Russia battles COVID surge as Asia-Pacific tightens restrictions

Russian capital Moscow sees a record number of daily COVID deaths as Indonesia records highest number of daily cases.

Medical workers carry a patient suspected of having coronavirus on a stretcher at a hospital in Kommunarka, outside Moscow [Alexander Zemlianichenko/AP Photo]

The Russian capital, Moscow has recorded its worst daily coronavirus death toll and Indonesia has seen the highest number of cases in a day, as countries across the Asia-Pacific region extended or re-imposed restrictions to tackle fresh waves of COVID-19 infections.

The pandemic has now killed close to four million people across the world. Vaccination drives have brought down infection numbers in many wealthy countries, but the Delta variant of the virus remains a concern.

Delta is in 85 countries as of Sunday and is the most contagious of any COVID-19 strain so far identified, according to the World Health Organization (WHO).

Still, in much of Europe and the United States curbs on daily life are easing as vaccination programmes bear fruit, although Russia is grappling with a deadly third wave.

Russia cases rising

Moscow on Sunday recorded 144 COVID-19 deaths in 24 hours, a day after Saint Petersburg set the previous highest figure.

Saint Petersburg has hosted six Euro 2020 matches and is due to host a quarter-final on Friday, with spectator numbers capped at half but still upwards of 26,000 people.

Russia as a whole has seen an explosion of new infections since mid-June driven by the Delta variant.

The surge comes as officials in Moscow are pushing vaccine-sceptic Russians to get inoculated after lifting most anti-virus restrictions late last year.

“To stop the pandemic, one thing is needed: rapid, large-scale vaccinations. Nobody has invented any other solution,” Moscow Mayor Sergei Sobyanin said on Saturday.

The surge in Russia comes as officials in Moscow are pushing vaccine-sceptic Russians to get inoculated [Shamil Zhumatov/Reuters[

The Delta variant is also increasing fresh outbreaks in Southeast Asia and Australia where authorities have brought back or extended restrictions.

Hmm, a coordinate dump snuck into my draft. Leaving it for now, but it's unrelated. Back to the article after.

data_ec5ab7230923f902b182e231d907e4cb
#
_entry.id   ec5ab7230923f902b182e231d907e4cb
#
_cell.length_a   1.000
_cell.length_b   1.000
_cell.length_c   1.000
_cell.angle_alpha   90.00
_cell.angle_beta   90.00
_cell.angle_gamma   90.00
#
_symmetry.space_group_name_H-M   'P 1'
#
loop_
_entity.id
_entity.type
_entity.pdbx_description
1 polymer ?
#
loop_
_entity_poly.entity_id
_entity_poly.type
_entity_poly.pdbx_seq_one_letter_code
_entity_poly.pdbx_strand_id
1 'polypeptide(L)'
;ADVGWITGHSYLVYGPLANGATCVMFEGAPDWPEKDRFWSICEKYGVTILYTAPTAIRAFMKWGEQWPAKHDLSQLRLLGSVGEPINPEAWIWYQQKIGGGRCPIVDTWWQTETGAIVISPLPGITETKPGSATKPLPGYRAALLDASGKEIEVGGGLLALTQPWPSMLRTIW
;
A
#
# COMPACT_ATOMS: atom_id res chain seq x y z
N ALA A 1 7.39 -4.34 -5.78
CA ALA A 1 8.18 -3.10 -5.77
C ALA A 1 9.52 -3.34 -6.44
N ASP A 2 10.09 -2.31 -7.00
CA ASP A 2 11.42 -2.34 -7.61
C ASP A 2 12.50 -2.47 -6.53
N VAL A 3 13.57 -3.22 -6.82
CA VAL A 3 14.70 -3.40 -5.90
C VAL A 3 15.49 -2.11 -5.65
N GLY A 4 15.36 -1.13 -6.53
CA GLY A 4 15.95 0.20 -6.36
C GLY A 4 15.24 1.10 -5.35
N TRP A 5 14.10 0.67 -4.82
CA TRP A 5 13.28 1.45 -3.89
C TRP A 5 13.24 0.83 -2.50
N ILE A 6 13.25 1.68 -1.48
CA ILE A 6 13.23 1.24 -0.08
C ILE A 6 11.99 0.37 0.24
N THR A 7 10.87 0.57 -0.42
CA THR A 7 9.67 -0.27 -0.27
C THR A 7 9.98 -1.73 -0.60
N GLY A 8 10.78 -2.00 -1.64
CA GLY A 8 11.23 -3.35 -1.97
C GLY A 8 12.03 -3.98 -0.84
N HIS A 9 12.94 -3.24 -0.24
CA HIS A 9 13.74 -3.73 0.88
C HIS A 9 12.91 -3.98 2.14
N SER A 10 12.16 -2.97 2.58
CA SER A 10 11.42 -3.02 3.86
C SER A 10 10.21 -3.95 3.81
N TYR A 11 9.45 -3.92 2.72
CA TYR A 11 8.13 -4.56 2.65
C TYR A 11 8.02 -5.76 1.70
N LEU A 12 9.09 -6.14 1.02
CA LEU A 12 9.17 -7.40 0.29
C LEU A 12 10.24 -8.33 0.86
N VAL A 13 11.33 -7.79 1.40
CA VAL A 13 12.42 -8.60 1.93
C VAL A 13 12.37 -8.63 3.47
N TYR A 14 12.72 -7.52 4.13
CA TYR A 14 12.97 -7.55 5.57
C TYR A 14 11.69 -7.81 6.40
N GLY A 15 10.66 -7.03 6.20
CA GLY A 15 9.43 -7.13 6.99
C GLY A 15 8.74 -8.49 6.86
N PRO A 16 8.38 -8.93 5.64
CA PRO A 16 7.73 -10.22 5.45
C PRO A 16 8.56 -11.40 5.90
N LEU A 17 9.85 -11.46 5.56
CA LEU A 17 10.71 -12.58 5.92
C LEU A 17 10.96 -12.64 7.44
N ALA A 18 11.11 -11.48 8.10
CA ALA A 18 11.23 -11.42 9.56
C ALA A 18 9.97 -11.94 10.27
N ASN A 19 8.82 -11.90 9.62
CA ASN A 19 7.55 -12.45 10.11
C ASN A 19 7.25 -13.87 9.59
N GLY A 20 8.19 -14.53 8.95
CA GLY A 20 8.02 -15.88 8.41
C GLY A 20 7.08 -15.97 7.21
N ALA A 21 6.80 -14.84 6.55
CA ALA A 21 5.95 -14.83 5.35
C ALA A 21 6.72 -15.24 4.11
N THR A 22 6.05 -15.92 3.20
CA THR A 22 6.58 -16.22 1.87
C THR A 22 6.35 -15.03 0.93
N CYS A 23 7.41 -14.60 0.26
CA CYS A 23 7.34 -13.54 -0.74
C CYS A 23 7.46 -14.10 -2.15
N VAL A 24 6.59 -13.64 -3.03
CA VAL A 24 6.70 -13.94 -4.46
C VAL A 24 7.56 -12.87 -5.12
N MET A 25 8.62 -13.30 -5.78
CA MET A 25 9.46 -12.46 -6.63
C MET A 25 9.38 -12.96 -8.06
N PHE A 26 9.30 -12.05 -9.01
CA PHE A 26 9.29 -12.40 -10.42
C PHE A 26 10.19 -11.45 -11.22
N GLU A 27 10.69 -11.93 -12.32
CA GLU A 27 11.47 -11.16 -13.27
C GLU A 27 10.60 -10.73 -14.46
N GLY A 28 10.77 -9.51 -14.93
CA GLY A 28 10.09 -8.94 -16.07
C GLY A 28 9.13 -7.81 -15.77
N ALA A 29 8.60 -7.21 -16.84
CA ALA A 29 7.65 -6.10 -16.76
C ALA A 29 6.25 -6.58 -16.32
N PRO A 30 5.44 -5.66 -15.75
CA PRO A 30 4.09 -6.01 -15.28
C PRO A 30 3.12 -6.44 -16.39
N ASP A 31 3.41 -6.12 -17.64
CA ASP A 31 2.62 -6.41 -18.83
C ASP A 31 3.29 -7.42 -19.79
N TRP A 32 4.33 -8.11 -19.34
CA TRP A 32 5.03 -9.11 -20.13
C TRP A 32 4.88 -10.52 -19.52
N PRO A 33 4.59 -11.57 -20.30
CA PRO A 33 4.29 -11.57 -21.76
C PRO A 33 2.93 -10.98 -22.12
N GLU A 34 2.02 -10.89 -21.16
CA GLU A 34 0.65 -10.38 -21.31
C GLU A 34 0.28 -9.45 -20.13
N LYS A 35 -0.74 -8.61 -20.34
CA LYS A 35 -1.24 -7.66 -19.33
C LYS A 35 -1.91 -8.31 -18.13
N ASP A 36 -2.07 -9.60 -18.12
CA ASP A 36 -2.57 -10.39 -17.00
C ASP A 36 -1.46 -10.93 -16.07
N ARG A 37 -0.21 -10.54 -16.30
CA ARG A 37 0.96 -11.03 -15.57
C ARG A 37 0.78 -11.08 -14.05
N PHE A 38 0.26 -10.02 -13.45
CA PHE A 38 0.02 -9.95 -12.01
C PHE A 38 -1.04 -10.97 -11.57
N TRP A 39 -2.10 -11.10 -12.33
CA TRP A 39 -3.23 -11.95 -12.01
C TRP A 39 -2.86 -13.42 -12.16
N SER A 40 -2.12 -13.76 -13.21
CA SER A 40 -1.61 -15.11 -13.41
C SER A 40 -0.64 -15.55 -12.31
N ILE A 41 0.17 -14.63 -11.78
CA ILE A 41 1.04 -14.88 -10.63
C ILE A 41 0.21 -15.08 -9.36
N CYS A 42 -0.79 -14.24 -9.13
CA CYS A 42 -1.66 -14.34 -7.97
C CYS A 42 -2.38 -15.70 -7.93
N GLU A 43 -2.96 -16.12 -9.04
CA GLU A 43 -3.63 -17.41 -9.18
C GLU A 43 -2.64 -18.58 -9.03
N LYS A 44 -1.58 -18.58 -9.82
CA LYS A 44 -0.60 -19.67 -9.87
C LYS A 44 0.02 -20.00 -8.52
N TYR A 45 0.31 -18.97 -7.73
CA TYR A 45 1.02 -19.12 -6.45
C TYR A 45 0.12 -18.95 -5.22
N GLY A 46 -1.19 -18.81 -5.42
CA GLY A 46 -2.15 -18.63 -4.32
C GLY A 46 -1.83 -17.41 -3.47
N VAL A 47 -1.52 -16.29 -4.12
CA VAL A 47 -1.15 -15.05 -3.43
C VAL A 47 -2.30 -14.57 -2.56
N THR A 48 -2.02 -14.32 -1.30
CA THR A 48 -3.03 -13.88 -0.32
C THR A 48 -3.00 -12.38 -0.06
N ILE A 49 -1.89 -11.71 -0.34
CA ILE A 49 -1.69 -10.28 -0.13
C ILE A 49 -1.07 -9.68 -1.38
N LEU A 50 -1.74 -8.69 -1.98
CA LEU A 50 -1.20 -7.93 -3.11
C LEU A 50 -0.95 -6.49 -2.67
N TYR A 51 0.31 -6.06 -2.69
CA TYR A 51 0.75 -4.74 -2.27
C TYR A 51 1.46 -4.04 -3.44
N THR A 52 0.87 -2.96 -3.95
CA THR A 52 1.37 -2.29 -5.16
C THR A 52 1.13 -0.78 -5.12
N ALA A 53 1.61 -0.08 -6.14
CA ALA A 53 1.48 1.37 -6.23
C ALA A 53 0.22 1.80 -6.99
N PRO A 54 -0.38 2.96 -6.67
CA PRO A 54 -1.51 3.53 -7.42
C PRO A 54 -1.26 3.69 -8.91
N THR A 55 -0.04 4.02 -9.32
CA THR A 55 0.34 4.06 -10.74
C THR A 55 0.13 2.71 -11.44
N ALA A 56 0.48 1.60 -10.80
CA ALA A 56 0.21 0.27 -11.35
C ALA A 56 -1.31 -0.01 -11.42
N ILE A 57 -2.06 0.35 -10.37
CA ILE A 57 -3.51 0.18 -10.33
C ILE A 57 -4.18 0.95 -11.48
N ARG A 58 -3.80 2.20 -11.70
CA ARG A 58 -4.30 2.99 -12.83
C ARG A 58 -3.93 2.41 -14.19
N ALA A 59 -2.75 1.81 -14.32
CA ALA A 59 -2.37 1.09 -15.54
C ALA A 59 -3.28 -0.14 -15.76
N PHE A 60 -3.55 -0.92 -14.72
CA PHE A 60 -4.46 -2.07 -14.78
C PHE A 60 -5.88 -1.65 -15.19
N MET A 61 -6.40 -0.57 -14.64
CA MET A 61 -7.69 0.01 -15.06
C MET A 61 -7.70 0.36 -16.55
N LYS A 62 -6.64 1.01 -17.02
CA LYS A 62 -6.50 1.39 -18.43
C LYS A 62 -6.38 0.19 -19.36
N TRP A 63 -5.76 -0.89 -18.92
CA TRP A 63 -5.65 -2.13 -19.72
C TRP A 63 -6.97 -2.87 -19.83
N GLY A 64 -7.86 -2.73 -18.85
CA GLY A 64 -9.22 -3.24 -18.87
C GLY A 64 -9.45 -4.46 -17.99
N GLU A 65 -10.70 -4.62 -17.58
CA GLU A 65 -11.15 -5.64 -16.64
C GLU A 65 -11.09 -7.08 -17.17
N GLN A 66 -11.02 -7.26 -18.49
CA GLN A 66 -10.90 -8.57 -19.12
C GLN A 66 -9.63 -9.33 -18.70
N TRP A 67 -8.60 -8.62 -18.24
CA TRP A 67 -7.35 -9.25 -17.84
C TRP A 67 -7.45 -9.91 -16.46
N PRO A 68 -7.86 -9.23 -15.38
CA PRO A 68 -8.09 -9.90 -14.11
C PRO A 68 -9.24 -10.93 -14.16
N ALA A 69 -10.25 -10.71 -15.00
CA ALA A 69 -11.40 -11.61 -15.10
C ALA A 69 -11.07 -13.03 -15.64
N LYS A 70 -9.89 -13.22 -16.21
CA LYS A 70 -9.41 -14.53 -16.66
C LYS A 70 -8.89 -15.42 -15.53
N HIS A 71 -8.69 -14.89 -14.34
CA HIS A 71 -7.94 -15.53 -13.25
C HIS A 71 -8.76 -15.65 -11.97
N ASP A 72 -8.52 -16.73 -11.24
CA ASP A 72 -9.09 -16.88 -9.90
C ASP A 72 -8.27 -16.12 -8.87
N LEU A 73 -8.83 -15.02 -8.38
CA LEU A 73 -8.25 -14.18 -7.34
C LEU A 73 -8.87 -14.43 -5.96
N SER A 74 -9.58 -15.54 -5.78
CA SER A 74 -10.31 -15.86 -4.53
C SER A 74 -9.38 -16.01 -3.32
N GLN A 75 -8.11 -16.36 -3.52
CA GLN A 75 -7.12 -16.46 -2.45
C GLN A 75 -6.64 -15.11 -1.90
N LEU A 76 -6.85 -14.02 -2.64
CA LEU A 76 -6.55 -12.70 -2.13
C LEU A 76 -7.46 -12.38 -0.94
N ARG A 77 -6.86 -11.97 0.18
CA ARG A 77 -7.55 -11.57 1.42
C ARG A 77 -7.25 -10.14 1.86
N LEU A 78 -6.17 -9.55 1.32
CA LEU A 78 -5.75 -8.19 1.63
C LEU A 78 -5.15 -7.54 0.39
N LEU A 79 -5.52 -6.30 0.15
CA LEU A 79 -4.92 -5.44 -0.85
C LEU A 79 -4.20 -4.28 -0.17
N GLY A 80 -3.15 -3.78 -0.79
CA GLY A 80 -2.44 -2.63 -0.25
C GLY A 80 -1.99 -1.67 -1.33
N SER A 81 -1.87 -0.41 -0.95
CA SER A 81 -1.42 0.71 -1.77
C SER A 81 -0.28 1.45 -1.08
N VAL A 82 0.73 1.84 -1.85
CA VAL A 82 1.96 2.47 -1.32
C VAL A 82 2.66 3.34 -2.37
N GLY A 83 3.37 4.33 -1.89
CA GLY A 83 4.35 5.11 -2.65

More than five million Sydney residents endured their first full day of a two-week lockdown on Sunday.

Restaurants, bars and cafes were shuttered and stay-at-home orders were issued, leaving the city centre virtually deserted.

“Given how contagious this strain of the virus is, we do anticipate that in the next few days case numbers are likely to increase even beyond what we have seen today,” New South Wales state Premier Gladys Berejiklian said.

More than 110 COVID-19 cases have been reported in Sydney since a driver for an international flight crew tested positive in mid-June for the Delta variant.

The surge has been a shock for a place that had returned to relative normality after months with few local cases.

“The Northern Territory is now facing its biggest threat since the COVID crisis began,” Northern Territory Chief Minister Michael Gunner said.

Restrictions reimposed

Similar spikes in infections have been seen across Southeast Asia, with Indonesia setting a new daily infection record of more than 21,000.

Hospitals are flooded with patients in the capital Jakarta and other COVID-19 hotspots across the region’s hardest-hit nation.

Thailand will from Monday reimpose restrictions on restaurants, construction sites and gatherings in the capital Bangkok.

The country’s latest wave began in April when a cluster was found in upscale Bangkok clubs.

Prime Minister Prayut Chan-O-Cha has said he plans to fully reopen the country by October, but this would require hitting a target of vaccinating 50 million Thais in four months.

Thailand’s latest wave began in April when a cluster was found in Bangkok [Rungroj Yongrit/EPA]

Pravit Rojanaphruk, a newspaper columnist, said that vaccine rollout in Thailand has been beset by delays.

“Only about 10 percent of the population had their first dose, while only four percent received the second jab,” he told Al Jazeera.

In neighbouring Malaysia, the prime minister announced that a nationwide lockdown in place for about a month already will continue, and he gave no date for the lifting of restrictions.

His government had previously said the strict curbs would be eased in stages, as long as there was a drop in infections, intensive care bed use and a rise in vaccination rates.

Bangladesh also said it would impose a new national lockdown from Monday, with offices shut for a week and only medical-related transport allowed.

The announcement prompted tens of thousands of migrant workers to desert the capital Dhaka, where the lockdown will cut off their revenue sources.

People walk with their belongings before boarding a ferry as authorities ordered a new lockdown to contain the spread of the coronavirus in Bangladesh [Munir Uz Zaman/AFP]

Infections declined in May but started to rise again this month, with more than 5,000 new cases and a pandemic high of 119 deaths on Sunday, according to the health ministry.

Dr Mushtuq Husain, a medical adviser to the Bangladeshi government, said that the number of COVID-19 infections and deaths was increasing in the country.

He told Al Jazeera: “Everything will be shut down [from July 1], so that the chain of transition will be put down. In two weeks, a decline in the number of cases and in three weeks a decrease in the number of deaths are expected.”

Meanwhile, AstraZeneca and the University of Oxford on Sunday began new trials to test a modified vaccine against the Beta variant, which first emerged in South Africa.

The new vaccine, known as AZD2816, has been designed using the same base as the main AstraZeneca shot but with minor genetic alterations to the spike protein based on the Beta variant.

Source: Al Jazeera and news agencies